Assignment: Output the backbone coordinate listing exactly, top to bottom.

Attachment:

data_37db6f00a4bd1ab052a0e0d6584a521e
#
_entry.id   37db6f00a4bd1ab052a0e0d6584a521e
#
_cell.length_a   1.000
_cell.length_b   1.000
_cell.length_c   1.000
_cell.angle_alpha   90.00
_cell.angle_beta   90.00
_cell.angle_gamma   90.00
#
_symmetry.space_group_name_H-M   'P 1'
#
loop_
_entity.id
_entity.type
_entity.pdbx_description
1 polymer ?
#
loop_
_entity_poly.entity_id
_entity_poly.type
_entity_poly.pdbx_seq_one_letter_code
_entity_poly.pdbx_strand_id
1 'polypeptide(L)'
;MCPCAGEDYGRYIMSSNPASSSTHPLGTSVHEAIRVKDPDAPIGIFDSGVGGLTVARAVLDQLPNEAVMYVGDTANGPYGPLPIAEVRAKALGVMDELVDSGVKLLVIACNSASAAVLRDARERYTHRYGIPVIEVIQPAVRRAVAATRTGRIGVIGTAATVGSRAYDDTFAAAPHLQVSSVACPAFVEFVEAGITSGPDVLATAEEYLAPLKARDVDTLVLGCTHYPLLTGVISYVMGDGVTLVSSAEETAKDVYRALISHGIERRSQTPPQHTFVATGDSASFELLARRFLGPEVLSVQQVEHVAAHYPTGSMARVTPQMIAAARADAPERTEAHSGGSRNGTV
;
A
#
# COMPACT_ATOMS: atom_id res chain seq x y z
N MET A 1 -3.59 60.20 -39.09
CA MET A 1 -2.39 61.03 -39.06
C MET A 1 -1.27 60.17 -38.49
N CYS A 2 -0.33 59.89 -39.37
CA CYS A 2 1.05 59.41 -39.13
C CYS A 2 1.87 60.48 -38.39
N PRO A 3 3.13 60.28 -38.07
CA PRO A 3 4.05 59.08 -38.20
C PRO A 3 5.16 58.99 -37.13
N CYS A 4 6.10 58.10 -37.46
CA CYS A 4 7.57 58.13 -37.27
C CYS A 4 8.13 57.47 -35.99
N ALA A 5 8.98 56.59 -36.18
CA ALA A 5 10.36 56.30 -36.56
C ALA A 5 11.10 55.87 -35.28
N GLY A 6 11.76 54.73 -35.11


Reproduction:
data_37db6f00a4bd1ab052a0e0d6584a521e
#
_entry.id   37db6f00a4bd1ab052a0e0d6584a521e
#
_cell.length_a   1.000
_cell.length_b   1.000
_cell.length_c   1.000
_cell.angle_alpha   90.00
_cell.angle_beta   90.00
_cell.angle_gamma   90.00
#
_symmetry.space_group_name_H-M   'P 1'
#
loop_
_entity.id
_entity.type
_entity.pdbx_description
1 polymer ?
#
loop_
_entity_poly.entity_id
_entity_poly.type
_entity_poly.pdbx_seq_one_letter_code
_entity_poly.pdbx_strand_id
1 'polypeptide(L)'
;MCPCAGEDYGRYIMSSNPASSSTHPLGTSVHEAIRVKDPDAPIGIFDSGVGGLTVARAVLDQLPNEAVMYVGDTANGPYGPLPIAEVRAKALGVMDELVDSGVKLLVIACNSASAAVLRDARERYTHRYGIPVIEVIQPAVRRAVAATRTGRIGVIGTAATVGSRAYDDTFAAAPHLQVSSVACPAFVEFVEAGITSGPDVLATAEEYLAPLKARDVDTLVLGCTHYPLLTGVISYVMGDGVTLVSSAEETAKDVYRALISHGIERRSQTPPQHTFVATGDSASFELLARRFLGPEVLSVQQVEHVAAHYPTGSMARVTPQMIAAARADAPERTEAHSGGSRNGTV
;
A
#
# COMPACT_ATOMS: atom_id res chain seq x y z
N MET A 1 -3.59 60.20 -39.09
CA MET A 1 -2.39 61.03 -39.06
C MET A 1 -1.27 60.17 -38.49
N CYS A 2 -0.33 59.89 -39.37
CA CYS A 2 1.05 59.41 -39.13
C CYS A 2 1.87 60.48 -38.39
N PRO A 3 3.13 60.28 -38.07
CA PRO A 3 4.05 59.08 -38.20
C PRO A 3 5.16 58.99 -37.13
N CYS A 4 6.10 58.10 -37.46
CA CYS A 4 7.57 58.13 -37.27
C CYS A 4 8.13 57.47 -35.99
N ALA A 5 8.98 56.59 -36.18
CA ALA A 5 10.36 56.30 -36.56
C ALA A 5 11.10 55.87 -35.28
N GLY A 6 11.76 54.73 -35.11